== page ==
A South Carolina jury found former attorney Richard “Alex” Murdaugh guilty of killing his wife and son on Thursday after merely three hours of deliberation, closing the six-week trial and one of the most high-profile criminal cases in the history of South Carolina.
The 12-person jury declared Murdaugh, 54, guilty on two counts of murdering his wife, Maggie, 52, and their youngest son, Paul, 22. Murdaugh had pleaded not guilty.
“The circumstantial evidence, direct evidence—all of the evidence pointed to one conclusion, and that’s the conclusion that you all reached,” Clifton Newman, the judge overseeing the case, told jurors after the verdict was announced.
Prosecutors said Maggie and Paul were executed at close range near the dog kennels on their family estate on the evening of June 7, 2021. Murdaugh was also convicted of two counts of possession of a weapon during the commission of a violent crime.
With the guilty verdict, Murdaugh, the scion of an influential legal family in an area west of Charleston, faces a minimum of 30 years and up to life without parole in prison for each murder charge. He also faces more than 100 charges for financial crimes he admitted to during the trial.
Murdaugh’s sentencing will be announced Friday at 9:30 a.m.
“What a great day for the state of South Carolina,” Alan Wilson, the state’s attorney general, told reporters and onlookers outside of the Colleton County courthouse after the verdict was announced.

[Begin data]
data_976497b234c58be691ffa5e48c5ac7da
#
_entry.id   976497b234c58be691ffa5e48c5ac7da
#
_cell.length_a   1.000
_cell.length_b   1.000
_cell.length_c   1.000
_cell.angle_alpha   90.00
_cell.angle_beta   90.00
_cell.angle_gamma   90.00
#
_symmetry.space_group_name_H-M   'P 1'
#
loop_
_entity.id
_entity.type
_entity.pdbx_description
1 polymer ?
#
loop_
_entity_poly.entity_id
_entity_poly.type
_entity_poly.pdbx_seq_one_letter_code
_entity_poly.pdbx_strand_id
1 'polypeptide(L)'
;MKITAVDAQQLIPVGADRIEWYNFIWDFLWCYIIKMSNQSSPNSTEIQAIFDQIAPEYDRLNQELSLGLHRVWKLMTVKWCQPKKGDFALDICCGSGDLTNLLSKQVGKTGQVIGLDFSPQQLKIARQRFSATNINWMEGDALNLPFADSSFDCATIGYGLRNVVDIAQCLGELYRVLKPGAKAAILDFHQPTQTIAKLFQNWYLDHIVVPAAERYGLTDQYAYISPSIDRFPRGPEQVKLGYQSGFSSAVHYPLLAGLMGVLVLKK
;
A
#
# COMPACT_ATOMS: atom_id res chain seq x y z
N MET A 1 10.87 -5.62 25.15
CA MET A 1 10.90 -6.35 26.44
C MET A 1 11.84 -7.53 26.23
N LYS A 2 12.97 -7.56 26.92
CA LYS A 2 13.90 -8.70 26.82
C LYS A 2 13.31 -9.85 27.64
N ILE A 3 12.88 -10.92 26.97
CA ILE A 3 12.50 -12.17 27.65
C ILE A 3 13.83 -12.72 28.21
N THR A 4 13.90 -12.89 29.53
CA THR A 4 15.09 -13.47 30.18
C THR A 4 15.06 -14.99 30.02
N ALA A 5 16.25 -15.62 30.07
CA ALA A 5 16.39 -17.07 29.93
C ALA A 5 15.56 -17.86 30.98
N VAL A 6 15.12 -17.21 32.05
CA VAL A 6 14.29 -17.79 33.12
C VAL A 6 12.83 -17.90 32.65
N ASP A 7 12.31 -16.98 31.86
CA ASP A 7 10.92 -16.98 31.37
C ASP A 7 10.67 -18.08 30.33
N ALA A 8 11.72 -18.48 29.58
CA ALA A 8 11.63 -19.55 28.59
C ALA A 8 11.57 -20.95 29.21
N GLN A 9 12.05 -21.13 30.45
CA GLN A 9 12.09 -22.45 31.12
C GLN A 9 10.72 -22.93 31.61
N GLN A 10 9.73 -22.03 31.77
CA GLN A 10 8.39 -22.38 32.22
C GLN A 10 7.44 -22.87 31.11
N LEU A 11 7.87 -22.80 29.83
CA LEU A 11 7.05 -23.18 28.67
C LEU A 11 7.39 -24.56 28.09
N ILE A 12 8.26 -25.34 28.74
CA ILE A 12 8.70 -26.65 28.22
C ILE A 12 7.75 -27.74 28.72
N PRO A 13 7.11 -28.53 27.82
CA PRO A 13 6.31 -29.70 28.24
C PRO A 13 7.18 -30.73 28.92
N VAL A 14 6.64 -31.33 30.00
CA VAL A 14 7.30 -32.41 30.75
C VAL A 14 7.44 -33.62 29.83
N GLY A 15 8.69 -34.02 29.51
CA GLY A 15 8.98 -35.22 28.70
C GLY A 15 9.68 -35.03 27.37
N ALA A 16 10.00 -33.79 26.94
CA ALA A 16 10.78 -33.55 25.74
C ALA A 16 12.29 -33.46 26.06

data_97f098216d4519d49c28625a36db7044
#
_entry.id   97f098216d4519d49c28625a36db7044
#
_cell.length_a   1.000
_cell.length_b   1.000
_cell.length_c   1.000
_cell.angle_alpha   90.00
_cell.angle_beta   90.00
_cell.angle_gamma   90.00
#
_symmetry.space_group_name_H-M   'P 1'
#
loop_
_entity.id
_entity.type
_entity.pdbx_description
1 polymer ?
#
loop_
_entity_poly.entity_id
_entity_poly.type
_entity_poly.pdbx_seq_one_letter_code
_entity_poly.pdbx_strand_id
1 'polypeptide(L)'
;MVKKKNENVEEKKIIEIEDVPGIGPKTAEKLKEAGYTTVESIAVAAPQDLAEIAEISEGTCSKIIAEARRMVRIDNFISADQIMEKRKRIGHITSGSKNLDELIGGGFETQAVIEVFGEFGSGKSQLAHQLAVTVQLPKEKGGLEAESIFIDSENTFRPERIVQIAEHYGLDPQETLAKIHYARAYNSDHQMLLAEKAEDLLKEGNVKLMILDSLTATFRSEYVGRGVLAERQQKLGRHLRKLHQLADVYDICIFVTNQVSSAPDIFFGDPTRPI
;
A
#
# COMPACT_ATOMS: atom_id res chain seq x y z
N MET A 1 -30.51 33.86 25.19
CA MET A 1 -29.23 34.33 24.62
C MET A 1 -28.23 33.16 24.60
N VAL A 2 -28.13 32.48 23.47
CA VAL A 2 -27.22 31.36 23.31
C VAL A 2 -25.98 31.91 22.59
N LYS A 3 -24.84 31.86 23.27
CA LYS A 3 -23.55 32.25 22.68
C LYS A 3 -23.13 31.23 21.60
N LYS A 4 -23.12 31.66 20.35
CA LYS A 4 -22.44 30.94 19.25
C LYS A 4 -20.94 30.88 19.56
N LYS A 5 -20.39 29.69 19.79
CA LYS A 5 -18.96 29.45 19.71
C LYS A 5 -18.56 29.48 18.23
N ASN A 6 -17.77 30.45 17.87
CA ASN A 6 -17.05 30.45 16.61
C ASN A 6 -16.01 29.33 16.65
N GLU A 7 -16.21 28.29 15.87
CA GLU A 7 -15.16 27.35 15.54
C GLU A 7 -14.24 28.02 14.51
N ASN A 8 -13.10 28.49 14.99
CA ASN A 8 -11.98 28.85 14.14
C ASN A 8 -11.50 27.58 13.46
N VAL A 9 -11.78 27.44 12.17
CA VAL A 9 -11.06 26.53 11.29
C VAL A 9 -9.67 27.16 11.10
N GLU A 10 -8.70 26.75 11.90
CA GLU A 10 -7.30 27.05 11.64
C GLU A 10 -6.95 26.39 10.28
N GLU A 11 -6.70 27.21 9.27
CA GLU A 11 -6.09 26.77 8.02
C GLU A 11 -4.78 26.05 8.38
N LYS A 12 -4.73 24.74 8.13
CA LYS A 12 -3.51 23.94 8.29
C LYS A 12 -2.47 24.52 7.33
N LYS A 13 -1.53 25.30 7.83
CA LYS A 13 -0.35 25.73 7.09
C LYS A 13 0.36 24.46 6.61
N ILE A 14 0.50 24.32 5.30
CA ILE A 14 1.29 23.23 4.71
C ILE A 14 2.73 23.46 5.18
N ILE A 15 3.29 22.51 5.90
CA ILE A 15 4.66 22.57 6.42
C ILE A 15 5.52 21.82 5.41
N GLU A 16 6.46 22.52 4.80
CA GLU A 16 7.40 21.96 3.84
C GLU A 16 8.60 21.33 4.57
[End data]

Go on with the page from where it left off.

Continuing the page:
Throughout the trial, prosecutors sought to portray Murdaugh as a serial liar and argued that only he had the means and the opportunity to commit the murders. They said he gunned down his wife and son to distract from a litany of financial crimes, including the theft of millions of dollars from his law partners and clients—money used to feed a years-long addiction to opioids and support an expensive lifestyle.
Across the aisle, the defense portrayed Murdaugh as an endearing husband who would not have committed such an atrocity and said law enforcement overlooked key evidence that could have led them to another suspect.
In his alibi, Murdaugh claimed that he was visiting his mother in Almeda around 9 p.m. and, when he returned to the house, found his wife and son’s dead bodies, and called 911 thereafter.
Two pieces of evidence pointed against this alibi, namely a cellphone video recovered from the deceased son’s phone showing Murdaugh to be at the dog kennels minutes before the alleged time of the murder, and GPS data from Murdaugh’s car showing that he phoned emergency services soon after arriving at the kennels.
“Nineteen seconds. Is that enough time for a surprised human being to come across that scene, process what they are seeing, get out of the car, go over there, check both their bodies, then call 911?” Assistant Attorney General Creighton Waters, the lead prosecutor of the case, said in closing arguments on Wednesday. “The reason why it’s so quick is because he knew exactly what scene he was going to find.”
Murdaugh’s defense attorney, Jim Griffin, said in closing arguments that investigators never gathered evidence at the crime scene that would link to Murdaugh, such as DNA samples.
“How could he have butchered Maggie and Paul without leaving a trace of evidence within a matter of minutes?” Griffin said.
“You can’t answer every question, and the law doesn’t require it,” prosecutor John Meadors said in response.
The case has drawn intense media coverage given the family’s immense political power in and around Colleton County, where the trial took place. For decades until 2006, family members served as the leading prosecutor in the area, and Murdaugh was a prominent personal injury attorney in the Southern state.
Reuters contributed to this report.